Issue: April/June 2010


Here’s the bark. Where’s the bite?

The labour federation is determined to remain “revolutionary”. Resolutions taken at its national congress spell out what it means for pension funds. Or rather, what it would mean if the leadership has its way.

Every three years Cosatu holds a national congress. At its most recent, late last year, resolutions were taken that are important reflections of its thinking on retirement funds. Some are a little frightening, if not unexpected and on occasion perhaps not unwarranted, for the frustration and mistrust they convey. Several appear to derive from ideological conviction, as in unions’ attempts to control the assets of pension funds, that the labour federation can conceivably bring to bear on national policy.

Here are examples from the transcript, quoted verbatim but in summary, with the more obvious typographical and other errors corrected. TT resists the temptation to comment.

On trustee training:
The pensions legislation places fiduciary duties on trustees. Trustees’ knowledge on pension-fund matters is very limited and therefore they rely completely on service providers for expert advice. In most cases, training provided by asset managers may be biased towards the service providers rather than focusing on members’ interests. “Affiliate Education Department” is not ready to provide training to trustees and union leadership on pension matters.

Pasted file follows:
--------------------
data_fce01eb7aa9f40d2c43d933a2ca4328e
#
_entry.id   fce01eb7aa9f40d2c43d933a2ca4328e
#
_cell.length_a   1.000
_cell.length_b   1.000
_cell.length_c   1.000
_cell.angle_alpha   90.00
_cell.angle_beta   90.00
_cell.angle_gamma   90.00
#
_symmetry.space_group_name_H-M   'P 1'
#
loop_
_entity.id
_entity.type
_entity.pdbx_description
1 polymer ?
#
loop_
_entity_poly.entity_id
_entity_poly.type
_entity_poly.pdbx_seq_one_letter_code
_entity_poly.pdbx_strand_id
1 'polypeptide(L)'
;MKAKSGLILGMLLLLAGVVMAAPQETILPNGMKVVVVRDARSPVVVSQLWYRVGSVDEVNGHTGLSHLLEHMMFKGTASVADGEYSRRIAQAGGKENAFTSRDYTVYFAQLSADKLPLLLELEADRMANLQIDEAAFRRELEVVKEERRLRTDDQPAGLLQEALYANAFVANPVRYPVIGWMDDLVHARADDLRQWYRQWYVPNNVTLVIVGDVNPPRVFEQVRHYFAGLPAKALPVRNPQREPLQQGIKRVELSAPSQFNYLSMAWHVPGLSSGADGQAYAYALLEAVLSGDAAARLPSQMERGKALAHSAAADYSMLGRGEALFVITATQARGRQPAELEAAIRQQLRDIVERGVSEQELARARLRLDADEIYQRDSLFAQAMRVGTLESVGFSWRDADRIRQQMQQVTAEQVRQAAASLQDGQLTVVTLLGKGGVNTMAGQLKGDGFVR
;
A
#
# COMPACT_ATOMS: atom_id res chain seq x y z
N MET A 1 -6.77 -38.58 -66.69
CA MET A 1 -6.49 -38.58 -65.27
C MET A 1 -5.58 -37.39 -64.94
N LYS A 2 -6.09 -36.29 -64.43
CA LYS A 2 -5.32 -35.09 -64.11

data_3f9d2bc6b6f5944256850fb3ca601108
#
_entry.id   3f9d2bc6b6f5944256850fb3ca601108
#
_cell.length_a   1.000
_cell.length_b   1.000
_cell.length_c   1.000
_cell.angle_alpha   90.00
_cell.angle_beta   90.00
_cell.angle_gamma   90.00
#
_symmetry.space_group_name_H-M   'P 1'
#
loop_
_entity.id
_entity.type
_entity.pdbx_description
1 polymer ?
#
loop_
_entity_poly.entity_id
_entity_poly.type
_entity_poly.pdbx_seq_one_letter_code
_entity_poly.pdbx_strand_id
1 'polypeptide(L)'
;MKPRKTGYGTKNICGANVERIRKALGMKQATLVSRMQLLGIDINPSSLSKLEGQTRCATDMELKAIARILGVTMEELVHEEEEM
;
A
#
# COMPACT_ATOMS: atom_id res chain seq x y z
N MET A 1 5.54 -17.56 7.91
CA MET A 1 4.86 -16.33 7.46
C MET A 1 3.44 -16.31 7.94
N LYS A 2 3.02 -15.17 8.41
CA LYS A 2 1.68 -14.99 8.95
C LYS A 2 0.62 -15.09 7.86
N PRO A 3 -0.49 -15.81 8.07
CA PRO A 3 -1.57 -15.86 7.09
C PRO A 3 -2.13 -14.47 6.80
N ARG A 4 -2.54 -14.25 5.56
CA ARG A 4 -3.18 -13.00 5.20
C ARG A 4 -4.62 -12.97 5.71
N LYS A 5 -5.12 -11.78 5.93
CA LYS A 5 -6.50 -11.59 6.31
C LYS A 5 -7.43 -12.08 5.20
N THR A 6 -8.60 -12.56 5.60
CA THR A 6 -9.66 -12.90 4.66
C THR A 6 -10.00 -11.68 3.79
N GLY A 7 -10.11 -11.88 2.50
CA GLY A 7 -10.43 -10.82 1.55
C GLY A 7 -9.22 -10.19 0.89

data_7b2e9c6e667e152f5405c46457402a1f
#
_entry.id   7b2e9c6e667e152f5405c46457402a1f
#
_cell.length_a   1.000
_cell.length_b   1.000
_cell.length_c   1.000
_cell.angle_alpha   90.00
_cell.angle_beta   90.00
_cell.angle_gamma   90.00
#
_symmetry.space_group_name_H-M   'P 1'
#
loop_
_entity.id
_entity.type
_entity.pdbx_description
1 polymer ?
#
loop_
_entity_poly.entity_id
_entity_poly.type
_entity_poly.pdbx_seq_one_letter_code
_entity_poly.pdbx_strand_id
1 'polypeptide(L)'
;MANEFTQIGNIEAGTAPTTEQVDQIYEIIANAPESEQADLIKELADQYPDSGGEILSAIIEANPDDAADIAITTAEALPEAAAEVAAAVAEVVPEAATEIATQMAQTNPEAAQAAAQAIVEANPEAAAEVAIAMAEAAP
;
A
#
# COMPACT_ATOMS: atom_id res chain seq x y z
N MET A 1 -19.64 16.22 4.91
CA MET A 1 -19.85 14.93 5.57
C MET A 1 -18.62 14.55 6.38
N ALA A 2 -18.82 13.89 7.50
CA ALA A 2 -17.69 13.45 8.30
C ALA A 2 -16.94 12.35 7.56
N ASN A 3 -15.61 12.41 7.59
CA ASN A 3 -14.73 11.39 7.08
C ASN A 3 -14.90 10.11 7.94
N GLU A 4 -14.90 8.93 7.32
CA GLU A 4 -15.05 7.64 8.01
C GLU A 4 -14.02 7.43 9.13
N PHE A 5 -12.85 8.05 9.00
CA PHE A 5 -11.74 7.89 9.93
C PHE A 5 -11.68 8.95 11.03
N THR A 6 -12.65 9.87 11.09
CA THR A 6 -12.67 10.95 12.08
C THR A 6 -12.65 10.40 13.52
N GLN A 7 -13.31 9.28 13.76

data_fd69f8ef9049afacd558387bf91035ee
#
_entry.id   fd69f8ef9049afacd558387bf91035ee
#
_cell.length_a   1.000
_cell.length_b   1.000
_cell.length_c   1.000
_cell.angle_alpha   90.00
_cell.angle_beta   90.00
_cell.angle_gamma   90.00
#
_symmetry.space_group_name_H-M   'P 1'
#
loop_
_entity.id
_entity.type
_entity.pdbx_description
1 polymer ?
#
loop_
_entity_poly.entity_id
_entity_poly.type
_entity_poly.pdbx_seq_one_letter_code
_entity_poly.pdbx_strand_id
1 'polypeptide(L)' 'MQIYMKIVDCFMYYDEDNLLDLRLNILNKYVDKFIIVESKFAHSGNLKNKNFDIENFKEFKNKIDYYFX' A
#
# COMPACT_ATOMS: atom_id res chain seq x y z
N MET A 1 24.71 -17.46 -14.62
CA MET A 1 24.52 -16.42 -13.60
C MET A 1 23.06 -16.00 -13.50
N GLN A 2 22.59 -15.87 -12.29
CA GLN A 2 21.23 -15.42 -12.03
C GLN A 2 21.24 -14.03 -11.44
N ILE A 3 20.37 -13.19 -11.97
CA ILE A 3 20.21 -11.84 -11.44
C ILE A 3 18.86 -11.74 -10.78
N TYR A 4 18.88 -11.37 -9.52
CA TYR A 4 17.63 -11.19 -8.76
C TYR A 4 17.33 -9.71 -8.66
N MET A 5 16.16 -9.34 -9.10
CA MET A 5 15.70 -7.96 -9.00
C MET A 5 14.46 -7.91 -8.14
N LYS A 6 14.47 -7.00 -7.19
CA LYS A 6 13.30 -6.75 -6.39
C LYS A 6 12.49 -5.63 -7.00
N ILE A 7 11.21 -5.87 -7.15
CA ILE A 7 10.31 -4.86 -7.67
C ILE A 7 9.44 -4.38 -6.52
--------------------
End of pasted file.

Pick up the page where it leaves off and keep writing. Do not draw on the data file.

It is therefore resolved that trustees be made aware of the pensions legislation but encourages them to carry out their duties with due care. Expert advice on its own is not detrimental to members’ interests, but it becomes dangerous if trustees entirely rely on experts especially on basic issues rather than specialised knowledge. The union must play a role in ensuring that asset managers, who want to provide training, focus on soft and core issues.

As a transition phase, the union education departments may outsource trustee training but work towards providing it themselves. The training must empower trustees to deal with all challenges which are confronting trustees like governance, risk and return etc.

On surplus distribution:
Cosatu has embarked on a protracted struggle to get the surplus legislation passed. Unions are not playing a meaningful role to celebrate the victory. Instead, it is left to the FSB to ensure the surplus distribution.

It is therefore resolved that the unions celebrate the victories by ensuring that former fund members benefit from the distribution. Shop stewards, trustees, local offices and funds must embark on a massive publicity campaign for maximum distribution. We must make sure that employers are not even getting a cent out of the surplus money.

On bulking:
Another wave is taking place in the form of housing loans. Service providers have negotiated with the banks that, because there is a big number of workers who acquired loans, the service providers should get discounts. The discount is credited to the service provider and not to the fund.